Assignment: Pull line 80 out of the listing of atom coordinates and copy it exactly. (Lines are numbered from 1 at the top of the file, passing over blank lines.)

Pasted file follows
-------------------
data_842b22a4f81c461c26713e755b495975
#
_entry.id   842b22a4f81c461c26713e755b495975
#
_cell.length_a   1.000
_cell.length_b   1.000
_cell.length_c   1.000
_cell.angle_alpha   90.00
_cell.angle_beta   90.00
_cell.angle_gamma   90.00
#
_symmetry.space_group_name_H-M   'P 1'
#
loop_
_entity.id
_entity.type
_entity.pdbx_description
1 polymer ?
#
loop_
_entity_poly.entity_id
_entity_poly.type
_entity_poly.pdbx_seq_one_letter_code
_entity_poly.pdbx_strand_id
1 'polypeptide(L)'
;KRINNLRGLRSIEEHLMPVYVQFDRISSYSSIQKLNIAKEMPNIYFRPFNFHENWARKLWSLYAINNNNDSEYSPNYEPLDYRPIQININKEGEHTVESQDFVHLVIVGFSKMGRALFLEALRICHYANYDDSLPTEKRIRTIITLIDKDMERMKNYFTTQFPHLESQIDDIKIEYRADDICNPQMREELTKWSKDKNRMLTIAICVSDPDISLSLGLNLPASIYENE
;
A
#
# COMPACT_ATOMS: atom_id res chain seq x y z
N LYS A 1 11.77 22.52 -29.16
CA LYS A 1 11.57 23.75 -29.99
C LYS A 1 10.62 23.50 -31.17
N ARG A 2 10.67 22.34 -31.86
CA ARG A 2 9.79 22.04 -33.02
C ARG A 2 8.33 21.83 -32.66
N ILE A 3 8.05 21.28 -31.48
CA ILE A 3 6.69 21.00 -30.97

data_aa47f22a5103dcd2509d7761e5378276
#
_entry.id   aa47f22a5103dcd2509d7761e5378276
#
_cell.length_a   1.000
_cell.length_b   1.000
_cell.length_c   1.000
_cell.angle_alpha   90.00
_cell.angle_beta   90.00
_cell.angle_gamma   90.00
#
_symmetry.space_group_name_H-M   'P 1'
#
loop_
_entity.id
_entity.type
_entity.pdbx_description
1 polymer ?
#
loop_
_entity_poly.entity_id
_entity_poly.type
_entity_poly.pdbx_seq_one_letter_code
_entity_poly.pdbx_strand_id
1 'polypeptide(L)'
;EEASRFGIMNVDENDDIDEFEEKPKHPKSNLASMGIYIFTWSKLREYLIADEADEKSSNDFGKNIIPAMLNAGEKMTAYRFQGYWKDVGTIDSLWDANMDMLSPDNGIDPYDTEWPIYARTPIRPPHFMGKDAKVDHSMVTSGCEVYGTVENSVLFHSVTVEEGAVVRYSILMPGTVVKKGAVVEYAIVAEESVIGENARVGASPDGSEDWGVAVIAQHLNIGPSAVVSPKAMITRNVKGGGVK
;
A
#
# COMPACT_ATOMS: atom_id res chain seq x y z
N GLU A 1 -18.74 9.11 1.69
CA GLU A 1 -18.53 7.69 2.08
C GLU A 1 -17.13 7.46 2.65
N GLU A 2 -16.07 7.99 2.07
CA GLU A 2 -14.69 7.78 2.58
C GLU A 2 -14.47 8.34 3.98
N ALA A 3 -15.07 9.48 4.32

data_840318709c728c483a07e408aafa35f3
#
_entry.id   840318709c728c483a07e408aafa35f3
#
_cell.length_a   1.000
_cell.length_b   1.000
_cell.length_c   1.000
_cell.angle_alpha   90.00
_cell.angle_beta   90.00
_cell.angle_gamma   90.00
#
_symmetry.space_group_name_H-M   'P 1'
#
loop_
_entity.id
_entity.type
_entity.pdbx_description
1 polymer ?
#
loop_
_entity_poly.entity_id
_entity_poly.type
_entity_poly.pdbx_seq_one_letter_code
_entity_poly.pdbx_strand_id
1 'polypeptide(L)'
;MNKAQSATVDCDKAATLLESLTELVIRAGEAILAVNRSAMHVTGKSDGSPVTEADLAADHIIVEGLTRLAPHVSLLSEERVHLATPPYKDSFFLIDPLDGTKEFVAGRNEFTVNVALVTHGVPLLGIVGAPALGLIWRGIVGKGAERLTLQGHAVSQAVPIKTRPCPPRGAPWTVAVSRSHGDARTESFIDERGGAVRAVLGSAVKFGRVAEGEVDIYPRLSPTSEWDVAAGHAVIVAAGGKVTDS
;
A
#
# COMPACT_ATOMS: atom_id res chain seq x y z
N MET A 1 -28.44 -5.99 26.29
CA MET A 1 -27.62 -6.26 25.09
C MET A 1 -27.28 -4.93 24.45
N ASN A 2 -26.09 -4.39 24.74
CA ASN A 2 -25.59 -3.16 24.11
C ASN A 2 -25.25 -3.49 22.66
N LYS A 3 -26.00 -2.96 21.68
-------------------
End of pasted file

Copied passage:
_cell.length_a   1.000